Sector snapshot: healthcare

Thinking of joining the healthcare industry but not sure where to start? Or perhaps you're working out your next move and want to see what areas are on the up. We've put together a comprehensive overview of the sector so that you can weigh up your options, compare salaries and make an informed decision about your future – so don't wait any longer!

1. What does the industry look like? 

Data from Australian Workforce and Productivity Agency 2013 industry reports. 

The health sector has a strong outlook for growth and great employment prospects.

According to the Department of Employment, the industry can expect to grow by 16.3% between 2013 and 2018, which equates to an additional 229,400 jobs

This growth can be attributed to: 

  • Australia's ageing population
  • The National Disability Insurance Scheme

2. Which areas in healthcare will boom?

3. Will it be easy to find a job?

Healthcare workers can expect good employment prospects, however job opportunities vary between different professions and specialties.

Rating            

Occupations

Future employment 
(from 2013 - 18)

Future job openings
(from 2013 - 18)

StarStarStarStarStar Care workers  
Registered nurses
> 12.1% > 50,000 
StarStarStarStarStar Doctors (GP)
Psychologists 
Healthcare managers
> 12.1% 10,001 - 25,000
StarStarStarStar Occupational therapists
Radiographers
Nurse managers 
Midwives
> 12.1% 5,001 -
10,000
StarStarStarStar Podiatrists
Anaesthetists
Surgeons
Psychiatrists
Doctors (other)
> 12.1% ≤ 5000
StarStarStar Dental assistants
Physiotherapists
Paramedics
Massage therapists
Dentists 
8.5 - 12% 10,000 - 25,000
StarStarStar Dietitians
Speech pathologists
Nurse educators
8.5 - 12% ≤ 5000
StarStar Enrolled nurses
Medical technician
Pharmacists
Optometrists
Dental hygienists
Complementary health therapists
 
5.1 - 8.4%
10,001 - 25,000
 


Data from the 2014 Australian Jobs report.

4. What about qualifications and training?

The health industry is one of the most highly skilled sectors with many health occupations demanding a tertiary qualification. Moving into the future, this trend will continue.

In 2011, 76% of health professionals held a bachelor degree or higher.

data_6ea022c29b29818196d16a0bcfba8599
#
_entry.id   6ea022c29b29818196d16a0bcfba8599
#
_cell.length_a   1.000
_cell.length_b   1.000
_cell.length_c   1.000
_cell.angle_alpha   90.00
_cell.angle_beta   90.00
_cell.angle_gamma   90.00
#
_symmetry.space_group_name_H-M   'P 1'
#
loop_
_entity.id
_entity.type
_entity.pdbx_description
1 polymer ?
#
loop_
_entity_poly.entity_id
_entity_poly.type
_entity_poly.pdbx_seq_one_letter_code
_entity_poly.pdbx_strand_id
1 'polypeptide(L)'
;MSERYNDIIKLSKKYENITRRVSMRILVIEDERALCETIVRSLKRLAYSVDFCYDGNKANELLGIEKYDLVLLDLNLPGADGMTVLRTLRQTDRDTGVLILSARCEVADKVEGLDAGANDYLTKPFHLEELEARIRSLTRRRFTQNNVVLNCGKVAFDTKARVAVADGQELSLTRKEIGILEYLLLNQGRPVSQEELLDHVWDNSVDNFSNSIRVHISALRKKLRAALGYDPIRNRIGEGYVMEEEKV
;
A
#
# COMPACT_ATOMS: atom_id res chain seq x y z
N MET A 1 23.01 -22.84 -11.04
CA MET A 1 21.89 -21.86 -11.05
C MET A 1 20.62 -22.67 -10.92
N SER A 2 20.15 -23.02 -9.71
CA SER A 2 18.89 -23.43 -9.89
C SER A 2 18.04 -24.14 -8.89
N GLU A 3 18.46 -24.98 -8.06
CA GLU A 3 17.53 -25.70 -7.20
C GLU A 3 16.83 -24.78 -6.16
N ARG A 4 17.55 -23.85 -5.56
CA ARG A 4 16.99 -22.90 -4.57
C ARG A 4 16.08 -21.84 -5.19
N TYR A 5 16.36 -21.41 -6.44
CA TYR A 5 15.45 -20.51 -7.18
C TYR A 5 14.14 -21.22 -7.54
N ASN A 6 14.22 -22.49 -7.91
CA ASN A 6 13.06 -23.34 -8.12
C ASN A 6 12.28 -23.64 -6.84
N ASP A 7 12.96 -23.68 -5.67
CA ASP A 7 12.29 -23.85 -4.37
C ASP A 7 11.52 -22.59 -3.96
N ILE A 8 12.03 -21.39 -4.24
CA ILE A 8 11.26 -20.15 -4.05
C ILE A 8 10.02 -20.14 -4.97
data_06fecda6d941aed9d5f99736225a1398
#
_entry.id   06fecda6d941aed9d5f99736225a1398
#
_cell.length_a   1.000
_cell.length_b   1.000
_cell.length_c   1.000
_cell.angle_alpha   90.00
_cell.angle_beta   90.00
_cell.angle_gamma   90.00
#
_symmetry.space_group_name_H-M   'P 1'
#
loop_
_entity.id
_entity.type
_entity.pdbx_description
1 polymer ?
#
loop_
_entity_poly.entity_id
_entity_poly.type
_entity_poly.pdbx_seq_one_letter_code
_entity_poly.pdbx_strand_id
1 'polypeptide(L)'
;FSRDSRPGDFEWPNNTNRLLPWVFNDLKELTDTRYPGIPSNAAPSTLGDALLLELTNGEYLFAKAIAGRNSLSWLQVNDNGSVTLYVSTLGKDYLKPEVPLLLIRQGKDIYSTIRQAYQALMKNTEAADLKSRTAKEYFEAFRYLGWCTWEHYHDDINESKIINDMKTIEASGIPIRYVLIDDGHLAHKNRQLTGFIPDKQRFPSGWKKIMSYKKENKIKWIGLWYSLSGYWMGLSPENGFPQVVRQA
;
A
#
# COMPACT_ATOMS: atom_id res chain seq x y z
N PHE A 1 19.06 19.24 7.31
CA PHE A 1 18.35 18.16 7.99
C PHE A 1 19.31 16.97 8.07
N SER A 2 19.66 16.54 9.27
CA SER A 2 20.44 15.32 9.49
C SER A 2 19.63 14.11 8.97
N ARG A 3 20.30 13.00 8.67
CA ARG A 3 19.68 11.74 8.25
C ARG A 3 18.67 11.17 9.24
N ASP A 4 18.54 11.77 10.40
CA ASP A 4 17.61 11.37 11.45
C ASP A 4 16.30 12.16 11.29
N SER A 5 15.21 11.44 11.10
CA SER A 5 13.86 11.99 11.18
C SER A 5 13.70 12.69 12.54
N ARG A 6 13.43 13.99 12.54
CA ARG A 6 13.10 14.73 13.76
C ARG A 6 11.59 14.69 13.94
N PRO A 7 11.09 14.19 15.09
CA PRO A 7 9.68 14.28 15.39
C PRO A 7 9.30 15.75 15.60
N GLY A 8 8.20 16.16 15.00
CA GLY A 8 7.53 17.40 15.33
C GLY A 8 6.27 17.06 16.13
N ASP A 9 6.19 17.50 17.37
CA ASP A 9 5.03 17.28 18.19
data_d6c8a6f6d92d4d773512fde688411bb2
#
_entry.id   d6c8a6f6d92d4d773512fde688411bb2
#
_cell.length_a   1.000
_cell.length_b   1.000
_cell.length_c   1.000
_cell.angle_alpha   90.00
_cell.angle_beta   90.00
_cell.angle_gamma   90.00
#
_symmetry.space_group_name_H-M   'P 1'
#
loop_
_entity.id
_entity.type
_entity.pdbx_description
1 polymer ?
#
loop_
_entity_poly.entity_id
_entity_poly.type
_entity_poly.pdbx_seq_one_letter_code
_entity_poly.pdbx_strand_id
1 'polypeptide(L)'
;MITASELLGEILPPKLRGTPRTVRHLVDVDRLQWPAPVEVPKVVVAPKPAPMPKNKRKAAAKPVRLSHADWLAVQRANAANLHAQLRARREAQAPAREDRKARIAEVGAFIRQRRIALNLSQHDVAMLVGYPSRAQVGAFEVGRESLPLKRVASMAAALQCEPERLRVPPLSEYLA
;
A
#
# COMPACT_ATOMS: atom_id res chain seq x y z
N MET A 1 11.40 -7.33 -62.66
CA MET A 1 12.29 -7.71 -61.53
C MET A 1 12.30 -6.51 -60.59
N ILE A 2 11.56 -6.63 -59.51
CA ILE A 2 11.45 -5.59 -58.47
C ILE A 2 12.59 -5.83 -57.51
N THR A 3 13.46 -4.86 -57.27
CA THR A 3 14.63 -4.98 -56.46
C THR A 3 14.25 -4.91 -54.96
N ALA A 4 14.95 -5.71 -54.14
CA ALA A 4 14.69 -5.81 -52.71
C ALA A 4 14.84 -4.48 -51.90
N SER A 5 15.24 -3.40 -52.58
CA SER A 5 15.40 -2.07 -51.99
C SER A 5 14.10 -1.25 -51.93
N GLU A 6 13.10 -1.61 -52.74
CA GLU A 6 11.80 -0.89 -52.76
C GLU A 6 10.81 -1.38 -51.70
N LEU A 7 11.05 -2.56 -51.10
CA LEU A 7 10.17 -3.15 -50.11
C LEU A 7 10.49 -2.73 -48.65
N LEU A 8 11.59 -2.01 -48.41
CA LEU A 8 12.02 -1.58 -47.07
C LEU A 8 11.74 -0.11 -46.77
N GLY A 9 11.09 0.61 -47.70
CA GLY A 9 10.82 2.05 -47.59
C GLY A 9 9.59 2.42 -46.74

According to projections from the Australian Workforce and Productivity Agency, by 2025 between 79% and 85% of health workers will have a university education.

5. What's the pay like? 

7. What does my competition look like? 

 

Occupations

Part-time %

Female %

Median age

Ambulance officers and paramedics 14 33 40
Anaesthetists 25 25 39
Care workers, nursing support and personal 58 81 43
Care workers, special 37 68 40
Carers, aged and disabled 64 82 48
Complementary health therapists 51 69 48
Dental assistants 47 98 31
Dental hygenists, technicians and therapists 42 64 44
Dental practitioners 40 32 42
Dietitians 54 95 32
Managers, health and welfare services 14 72 49
Message therapists 61 70 37
Medical imaging professionals 23 62 35
Medical practitioner, general 20 43 43
Medical practitioner, other 17 54 44
Medical technicians 42 77 41
Midwives 53 100 47
Nurse educators and researchers 26 91 50
Nurse managers 20 88 49
Nurses, enrolled 52 91 45
Nurses, registered 48 90 43
Nursing support and personal care workers 58 81 43
Occupational therapists 37 89 31
Optometrists and orthoptists 23 56 31
Pharmacists 27 64 35
Physiotherapists 35 60 35
Podiatrists 22 49 31
Psychiatrists 25 37 45
Psychologists 32 81 41
Speech pathologists and audiologists 40 93 34
Surgeons 13 18 45


Data from the 2014 Australian Jobs report.

Interested in a career in healthcare? Get qualified to work in this growing industry with one of our online healthcare courses.




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